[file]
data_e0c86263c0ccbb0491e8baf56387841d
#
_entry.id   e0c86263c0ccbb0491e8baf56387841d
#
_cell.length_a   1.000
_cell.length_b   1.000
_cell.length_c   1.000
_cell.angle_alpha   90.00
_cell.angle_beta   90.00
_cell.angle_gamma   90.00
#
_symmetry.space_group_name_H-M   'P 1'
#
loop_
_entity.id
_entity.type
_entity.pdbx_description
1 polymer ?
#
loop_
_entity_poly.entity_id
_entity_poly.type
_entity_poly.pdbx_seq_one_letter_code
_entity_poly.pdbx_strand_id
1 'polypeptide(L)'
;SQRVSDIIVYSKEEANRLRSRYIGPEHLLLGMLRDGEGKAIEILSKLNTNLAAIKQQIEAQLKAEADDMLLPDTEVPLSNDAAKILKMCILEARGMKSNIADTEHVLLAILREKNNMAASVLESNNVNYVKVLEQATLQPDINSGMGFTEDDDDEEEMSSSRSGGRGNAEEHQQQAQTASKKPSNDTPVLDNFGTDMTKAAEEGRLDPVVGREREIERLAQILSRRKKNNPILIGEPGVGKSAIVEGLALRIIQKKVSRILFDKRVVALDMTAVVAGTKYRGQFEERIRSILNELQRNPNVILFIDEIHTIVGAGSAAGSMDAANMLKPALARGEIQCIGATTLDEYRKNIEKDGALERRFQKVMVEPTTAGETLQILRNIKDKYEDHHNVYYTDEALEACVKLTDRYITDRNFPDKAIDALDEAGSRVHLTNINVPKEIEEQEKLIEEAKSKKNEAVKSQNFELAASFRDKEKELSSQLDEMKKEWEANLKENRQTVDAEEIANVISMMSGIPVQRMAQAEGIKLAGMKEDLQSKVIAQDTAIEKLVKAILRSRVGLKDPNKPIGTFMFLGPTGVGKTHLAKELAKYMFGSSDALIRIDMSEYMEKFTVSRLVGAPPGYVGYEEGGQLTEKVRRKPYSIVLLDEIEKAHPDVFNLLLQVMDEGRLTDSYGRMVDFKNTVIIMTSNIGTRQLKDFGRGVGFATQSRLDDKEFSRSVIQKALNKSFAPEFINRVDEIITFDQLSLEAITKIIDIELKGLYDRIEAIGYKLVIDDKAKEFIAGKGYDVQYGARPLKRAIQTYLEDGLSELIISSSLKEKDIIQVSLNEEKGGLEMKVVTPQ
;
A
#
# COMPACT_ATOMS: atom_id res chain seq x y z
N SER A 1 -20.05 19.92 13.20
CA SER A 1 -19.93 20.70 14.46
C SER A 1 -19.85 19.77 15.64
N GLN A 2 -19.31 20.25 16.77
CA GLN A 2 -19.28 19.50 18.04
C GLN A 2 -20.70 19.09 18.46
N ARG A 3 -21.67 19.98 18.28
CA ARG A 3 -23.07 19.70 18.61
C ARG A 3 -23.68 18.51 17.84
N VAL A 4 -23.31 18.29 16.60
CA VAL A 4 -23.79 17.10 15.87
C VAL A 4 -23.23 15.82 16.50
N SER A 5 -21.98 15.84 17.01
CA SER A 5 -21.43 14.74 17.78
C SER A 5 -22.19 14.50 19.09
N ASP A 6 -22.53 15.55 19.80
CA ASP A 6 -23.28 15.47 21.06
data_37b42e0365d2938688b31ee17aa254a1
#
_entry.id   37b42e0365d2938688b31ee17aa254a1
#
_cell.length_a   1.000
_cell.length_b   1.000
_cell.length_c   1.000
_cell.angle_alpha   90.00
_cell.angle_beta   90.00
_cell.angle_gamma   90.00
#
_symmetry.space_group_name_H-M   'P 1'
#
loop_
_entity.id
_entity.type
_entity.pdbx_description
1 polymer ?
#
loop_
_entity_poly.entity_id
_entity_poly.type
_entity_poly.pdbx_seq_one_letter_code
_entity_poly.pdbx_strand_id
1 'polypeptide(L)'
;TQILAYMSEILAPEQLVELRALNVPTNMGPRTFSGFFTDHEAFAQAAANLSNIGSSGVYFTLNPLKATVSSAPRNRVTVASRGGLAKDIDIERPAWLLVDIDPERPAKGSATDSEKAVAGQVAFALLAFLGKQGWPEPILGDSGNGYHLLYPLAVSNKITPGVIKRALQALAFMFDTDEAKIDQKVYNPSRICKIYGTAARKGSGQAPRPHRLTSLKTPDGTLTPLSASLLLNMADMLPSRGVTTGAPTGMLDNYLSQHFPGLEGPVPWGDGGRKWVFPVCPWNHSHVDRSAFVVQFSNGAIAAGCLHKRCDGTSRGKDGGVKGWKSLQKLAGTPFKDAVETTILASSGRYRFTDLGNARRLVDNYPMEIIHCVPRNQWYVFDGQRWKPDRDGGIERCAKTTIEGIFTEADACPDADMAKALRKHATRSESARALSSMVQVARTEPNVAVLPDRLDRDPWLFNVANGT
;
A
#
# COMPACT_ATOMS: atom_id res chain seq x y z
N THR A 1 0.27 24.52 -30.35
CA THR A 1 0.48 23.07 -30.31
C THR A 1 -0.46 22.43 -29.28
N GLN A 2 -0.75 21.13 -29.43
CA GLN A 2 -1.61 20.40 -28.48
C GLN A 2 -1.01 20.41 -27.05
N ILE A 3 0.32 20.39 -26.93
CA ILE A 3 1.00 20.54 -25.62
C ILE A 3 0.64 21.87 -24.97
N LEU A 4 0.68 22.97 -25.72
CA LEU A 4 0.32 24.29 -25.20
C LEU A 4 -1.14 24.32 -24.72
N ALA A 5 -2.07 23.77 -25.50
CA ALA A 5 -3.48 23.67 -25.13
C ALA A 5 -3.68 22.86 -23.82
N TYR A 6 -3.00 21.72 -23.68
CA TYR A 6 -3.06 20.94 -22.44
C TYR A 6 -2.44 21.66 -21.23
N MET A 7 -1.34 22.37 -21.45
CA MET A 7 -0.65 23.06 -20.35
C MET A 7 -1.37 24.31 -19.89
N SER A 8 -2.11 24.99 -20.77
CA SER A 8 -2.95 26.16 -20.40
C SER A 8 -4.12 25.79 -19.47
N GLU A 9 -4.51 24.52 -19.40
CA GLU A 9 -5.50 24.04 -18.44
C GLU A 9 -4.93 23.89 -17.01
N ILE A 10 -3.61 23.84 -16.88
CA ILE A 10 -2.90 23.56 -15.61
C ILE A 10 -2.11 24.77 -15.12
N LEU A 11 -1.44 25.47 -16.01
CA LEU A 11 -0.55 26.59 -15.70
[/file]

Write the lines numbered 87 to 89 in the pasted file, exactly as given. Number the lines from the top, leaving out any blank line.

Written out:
N LEU A 4 0.68 22.97 -25.72
CA LEU A 4 0.32 24.29 -25.20
C LEU A 4 -1.14 24.32 -24.72